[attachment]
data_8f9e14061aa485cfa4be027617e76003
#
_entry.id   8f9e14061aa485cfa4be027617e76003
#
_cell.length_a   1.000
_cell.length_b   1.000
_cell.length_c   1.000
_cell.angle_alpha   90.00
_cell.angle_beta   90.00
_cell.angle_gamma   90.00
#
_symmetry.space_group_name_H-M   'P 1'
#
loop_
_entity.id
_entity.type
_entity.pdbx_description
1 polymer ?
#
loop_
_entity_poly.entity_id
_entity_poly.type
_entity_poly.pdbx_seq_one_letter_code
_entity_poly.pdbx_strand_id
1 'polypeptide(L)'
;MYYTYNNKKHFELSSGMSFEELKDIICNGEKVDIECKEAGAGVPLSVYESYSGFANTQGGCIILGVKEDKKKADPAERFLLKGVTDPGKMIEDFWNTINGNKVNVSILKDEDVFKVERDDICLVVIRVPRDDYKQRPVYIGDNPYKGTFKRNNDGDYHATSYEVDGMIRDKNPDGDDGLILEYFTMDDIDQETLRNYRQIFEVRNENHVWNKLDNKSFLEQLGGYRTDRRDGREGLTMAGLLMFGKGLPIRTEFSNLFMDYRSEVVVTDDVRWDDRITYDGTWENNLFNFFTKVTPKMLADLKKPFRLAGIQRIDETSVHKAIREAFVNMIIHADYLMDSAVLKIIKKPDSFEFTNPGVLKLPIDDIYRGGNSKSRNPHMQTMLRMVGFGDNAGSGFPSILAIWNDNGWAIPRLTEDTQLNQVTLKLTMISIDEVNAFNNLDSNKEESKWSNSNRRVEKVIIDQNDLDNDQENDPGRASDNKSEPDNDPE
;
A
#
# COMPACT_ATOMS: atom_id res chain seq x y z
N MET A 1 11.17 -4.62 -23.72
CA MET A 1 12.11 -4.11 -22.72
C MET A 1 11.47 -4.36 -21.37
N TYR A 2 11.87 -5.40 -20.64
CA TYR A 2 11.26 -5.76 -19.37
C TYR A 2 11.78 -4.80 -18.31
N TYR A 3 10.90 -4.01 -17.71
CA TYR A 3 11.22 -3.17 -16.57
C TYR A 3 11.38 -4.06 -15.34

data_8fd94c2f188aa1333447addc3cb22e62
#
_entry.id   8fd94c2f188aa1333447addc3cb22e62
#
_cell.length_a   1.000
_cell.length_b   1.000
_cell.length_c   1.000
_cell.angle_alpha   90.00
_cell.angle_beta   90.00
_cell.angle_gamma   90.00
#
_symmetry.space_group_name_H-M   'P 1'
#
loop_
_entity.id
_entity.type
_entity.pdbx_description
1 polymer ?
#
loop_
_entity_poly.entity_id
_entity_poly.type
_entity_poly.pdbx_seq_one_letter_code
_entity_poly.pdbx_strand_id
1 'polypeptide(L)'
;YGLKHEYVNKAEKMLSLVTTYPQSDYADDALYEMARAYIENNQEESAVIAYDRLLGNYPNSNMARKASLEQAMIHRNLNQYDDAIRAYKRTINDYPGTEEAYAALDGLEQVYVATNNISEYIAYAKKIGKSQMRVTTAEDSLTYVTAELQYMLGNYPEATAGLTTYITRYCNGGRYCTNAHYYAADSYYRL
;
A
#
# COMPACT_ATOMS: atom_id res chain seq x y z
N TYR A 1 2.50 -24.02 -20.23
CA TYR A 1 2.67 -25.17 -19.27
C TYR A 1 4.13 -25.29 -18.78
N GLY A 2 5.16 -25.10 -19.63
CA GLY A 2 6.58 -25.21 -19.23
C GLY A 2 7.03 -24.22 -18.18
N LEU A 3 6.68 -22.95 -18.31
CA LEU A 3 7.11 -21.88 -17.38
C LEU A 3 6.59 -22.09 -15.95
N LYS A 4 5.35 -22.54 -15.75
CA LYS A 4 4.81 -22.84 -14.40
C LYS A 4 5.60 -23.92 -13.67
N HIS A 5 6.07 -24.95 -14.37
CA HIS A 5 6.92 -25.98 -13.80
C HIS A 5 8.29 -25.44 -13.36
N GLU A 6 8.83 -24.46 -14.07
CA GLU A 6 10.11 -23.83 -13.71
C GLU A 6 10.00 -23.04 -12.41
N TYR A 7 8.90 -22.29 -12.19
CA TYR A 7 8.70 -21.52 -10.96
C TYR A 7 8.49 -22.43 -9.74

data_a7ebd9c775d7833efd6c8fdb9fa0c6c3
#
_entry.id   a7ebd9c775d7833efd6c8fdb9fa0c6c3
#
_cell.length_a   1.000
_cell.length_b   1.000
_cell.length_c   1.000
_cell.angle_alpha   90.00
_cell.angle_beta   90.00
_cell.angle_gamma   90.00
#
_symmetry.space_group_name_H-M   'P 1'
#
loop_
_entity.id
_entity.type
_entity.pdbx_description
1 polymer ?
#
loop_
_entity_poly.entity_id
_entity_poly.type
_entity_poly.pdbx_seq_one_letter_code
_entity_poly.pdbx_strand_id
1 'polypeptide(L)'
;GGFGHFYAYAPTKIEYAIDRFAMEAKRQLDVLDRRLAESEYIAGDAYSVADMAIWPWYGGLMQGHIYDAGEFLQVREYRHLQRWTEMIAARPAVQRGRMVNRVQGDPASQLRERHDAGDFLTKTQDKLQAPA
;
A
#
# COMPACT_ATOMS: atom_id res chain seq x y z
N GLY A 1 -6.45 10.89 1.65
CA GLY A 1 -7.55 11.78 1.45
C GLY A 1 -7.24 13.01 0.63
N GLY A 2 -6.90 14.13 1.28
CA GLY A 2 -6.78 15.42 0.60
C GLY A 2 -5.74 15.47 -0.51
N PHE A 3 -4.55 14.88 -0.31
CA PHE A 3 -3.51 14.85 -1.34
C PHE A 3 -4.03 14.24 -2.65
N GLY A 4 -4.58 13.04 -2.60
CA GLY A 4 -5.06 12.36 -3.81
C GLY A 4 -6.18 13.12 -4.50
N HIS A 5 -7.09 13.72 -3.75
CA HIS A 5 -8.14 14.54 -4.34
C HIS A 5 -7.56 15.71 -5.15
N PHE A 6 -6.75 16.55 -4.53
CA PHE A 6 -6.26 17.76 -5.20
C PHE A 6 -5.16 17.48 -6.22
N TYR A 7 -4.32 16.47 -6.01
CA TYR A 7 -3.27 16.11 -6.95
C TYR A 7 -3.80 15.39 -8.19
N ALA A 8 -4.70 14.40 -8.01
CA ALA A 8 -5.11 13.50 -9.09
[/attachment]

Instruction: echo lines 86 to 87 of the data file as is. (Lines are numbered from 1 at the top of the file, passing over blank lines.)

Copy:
CA GLU A 6 10.11 -23.83 -13.71
C GLU A 6 10.00 -23.04 -12.41